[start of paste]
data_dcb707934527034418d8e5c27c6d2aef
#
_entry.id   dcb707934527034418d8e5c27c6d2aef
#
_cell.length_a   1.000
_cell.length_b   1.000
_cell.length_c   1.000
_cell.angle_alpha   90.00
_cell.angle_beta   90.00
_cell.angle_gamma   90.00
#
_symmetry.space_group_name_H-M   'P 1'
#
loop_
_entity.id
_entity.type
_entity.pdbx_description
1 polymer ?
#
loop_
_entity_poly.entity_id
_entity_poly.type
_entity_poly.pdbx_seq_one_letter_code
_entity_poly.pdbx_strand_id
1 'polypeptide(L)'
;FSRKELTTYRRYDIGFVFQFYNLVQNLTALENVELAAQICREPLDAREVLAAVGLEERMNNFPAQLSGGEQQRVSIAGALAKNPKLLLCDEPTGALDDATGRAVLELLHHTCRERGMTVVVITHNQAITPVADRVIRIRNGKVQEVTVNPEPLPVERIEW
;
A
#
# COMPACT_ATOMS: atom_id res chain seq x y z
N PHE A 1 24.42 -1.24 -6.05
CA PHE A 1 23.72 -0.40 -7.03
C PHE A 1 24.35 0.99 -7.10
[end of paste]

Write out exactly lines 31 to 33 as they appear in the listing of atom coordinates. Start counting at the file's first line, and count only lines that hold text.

N PHE A 1 24.42 -1.24 -6.05
CA PHE A 1 23.72 -0.40 -7.03
C PHE A 1 24.35 0.99 -7.10